Java Language Java Pitfalls - Threads and Concurrency Pitfall - Thread creation is relatively expensive


Example

Consider these two micro-benchmarks:

The first benchmark simply creates, starts and joins threads. The thread's Runnable does no work.

public class ThreadTest {
    public static void main(String[] args) throws Exception {
        while (true) {
            long start = System.nanoTime();
            for (int i = 0; i < 100_000; i++) {
                Thread t = new Thread(new Runnable() {
                        public void run() {
                }});
                t.start();
                t.join();
            }
            long end = System.nanoTime();
            System.out.println((end - start) / 100_000.0);
        }
    }
}

$ java ThreadTest 
34627.91355
33596.66021
33661.19084
33699.44895
33603.097
33759.3928
33671.5719
33619.46809
33679.92508
33500.32862
33409.70188
33475.70541
33925.87848
33672.89529
^C

On a typical modern PC running Linux with 64bit Java 8 u101, this benchmark shows an average time taken to create, start and join thread of between 33.6 and 33.9 microseconds.

The second benchmark does the equivalent to the first but using an ExecutorService to submit tasks and a Future to rendezvous with the end of the task.

import java.util.concurrent.*;

public class ExecutorTest {
    public static void main(String[] args) throws Exception {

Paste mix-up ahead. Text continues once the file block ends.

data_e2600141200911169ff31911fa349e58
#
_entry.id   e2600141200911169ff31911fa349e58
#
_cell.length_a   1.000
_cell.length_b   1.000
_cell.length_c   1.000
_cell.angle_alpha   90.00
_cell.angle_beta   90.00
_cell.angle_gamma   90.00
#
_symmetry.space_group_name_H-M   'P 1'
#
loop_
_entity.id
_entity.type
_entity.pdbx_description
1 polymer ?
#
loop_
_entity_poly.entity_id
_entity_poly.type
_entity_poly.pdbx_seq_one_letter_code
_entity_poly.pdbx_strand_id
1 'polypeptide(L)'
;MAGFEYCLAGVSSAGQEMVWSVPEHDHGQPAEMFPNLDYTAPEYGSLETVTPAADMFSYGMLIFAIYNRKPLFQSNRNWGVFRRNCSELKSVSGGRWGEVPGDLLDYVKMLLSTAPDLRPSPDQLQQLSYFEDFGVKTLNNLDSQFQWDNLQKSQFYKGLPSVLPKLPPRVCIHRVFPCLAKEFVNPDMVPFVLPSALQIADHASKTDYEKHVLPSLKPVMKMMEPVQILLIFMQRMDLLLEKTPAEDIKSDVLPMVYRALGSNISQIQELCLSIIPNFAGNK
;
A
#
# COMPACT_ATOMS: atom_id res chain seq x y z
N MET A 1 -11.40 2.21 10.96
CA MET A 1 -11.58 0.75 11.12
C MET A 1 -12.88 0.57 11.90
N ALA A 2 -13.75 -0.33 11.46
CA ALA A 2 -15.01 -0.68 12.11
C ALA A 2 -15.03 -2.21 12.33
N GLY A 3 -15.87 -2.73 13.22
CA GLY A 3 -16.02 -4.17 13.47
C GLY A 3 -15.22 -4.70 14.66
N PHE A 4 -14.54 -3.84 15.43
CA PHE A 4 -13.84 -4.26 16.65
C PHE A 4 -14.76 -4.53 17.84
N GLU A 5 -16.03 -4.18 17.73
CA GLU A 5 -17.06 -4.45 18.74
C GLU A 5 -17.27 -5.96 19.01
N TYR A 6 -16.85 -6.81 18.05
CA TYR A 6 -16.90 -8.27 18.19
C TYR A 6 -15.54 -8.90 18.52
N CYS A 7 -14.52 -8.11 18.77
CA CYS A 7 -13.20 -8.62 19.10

ExecutorService exec = Executors.newCachedThreadPool();
        while (true) {
            long start = System.nanoTime();
            for (int i = 0; i < 100_000; i++) {
                Future<?> future = exec.submit(new Runnable() {
                    public void run() {
                    }
                });
                future.get();
            }
            long end = System.nanoTime();
            System.out.println((end - start) / 100_000.0);
        }
    }
}

$ java ExecutorTest
6714.66053
5418.24901
5571.65213
5307.83651
5294.44132
5370.69978
5291.83493
5386.23932
5384.06842
5293.14126
5445.17405
5389.70685
^C

As you can see, the averages are between 5.3 and 5.6 microseconds.

While the actual times will depend on a variety of factors, the difference between these two results is significant. It is clearly faster to use a thread pool to recycle threads than it is to create new threads.